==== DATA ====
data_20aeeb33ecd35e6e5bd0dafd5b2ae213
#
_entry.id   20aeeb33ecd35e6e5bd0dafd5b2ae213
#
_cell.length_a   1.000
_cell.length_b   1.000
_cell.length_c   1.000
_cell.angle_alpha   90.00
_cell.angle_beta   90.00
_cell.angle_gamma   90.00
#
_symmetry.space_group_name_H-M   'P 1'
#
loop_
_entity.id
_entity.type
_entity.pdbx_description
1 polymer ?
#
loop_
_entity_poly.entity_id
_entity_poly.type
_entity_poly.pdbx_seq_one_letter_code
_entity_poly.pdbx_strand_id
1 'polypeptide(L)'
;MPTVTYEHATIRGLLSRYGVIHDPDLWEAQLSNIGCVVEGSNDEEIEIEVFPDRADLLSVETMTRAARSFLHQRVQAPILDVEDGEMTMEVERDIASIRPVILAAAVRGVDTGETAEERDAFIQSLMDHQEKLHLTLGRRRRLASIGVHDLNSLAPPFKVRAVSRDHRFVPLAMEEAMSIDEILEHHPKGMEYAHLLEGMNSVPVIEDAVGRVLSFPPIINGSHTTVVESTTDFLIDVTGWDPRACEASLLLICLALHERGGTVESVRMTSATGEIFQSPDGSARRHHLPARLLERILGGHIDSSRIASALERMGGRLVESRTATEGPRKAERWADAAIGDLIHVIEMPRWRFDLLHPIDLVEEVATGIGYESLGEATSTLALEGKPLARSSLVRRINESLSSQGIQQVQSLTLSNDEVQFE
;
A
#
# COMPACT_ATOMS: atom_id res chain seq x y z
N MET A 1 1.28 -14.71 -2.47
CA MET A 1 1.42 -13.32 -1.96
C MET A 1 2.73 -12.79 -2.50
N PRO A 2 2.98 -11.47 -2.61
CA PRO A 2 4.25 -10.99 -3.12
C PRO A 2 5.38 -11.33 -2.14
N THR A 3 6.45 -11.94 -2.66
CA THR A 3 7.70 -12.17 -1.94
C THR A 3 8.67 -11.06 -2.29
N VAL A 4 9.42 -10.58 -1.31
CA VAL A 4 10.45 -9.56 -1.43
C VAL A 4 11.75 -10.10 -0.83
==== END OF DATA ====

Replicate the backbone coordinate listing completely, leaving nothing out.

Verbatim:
data_20aeeb33ecd35e6e5bd0dafd5b2ae213
#
_entry.id   20aeeb33ecd35e6e5bd0dafd5b2ae213
#
_cell.length_a   1.000
_cell.length_b   1.000
_cell.length_c   1.000
_cell.angle_alpha   90.00
_cell.angle_beta   90.00
_cell.angle_gamma   90.00
#
_symmetry.space_group_name_H-M   'P 1'
#
loop_
_entity.id
_entity.type
_entity.pdbx_description
1 polymer ?
#
loop_
_entity_poly.entity_id
_entity_poly.type
_entity_poly.pdbx_seq_one_letter_code
_entity_poly.pdbx_strand_id
1 'polypeptide(L)'
;MPTVTYEHATIRGLLSRYGVIHDPDLWEAQLSNIGCVVEGSNDEEIEIEVFPDRADLLSVETMTRAARSFLHQRVQAPILDVEDGEMTMEVERDIASIRPVILAAAVRGVDTGETAEERDAFIQSLMDHQEKLHLTLGRRRRLASIGVHDLNSLAPPFKVRAVSRDHRFVPLAMEEAMSIDEILEHHPKGMEYAHLLEGMNSVPVIEDAVGRVLSFPPIINGSHTTVVESTTDFLIDVTGWDPRACEASLLLICLALHERGGTVESVRMTSATGEIFQSPDGSARRHHLPARLLERILGGHIDSSRIASALERMGGRLVESRTATEGPRKAERWADAAIGDLIHVIEMPRWRFDLLHPIDLVEEVATGIGYESLGEATSTLALEGKPLARSSLVRRINESLSSQGIQQVQSLTLSNDEVQFE
;
A
#
# COMPACT_ATOMS: atom_id res chain seq x y z
N MET A 1 1.28 -14.71 -2.47
CA MET A 1 1.42 -13.32 -1.96
C MET A 1 2.73 -12.79 -2.50
N PRO A 2 2.98 -11.47 -2.61
CA PRO A 2 4.25 -10.99 -3.12
C PRO A 2 5.38 -11.33 -2.14
N THR A 3 6.45 -11.94 -2.66
CA THR A 3 7.70 -12.17 -1.94
C THR A 3 8.67 -11.06 -2.29
N VAL A 4 9.42 -10.58 -1.31
CA VAL A 4 10.45 -9.56 -1.43
C VAL A 4 11.75 -10.10 -0.83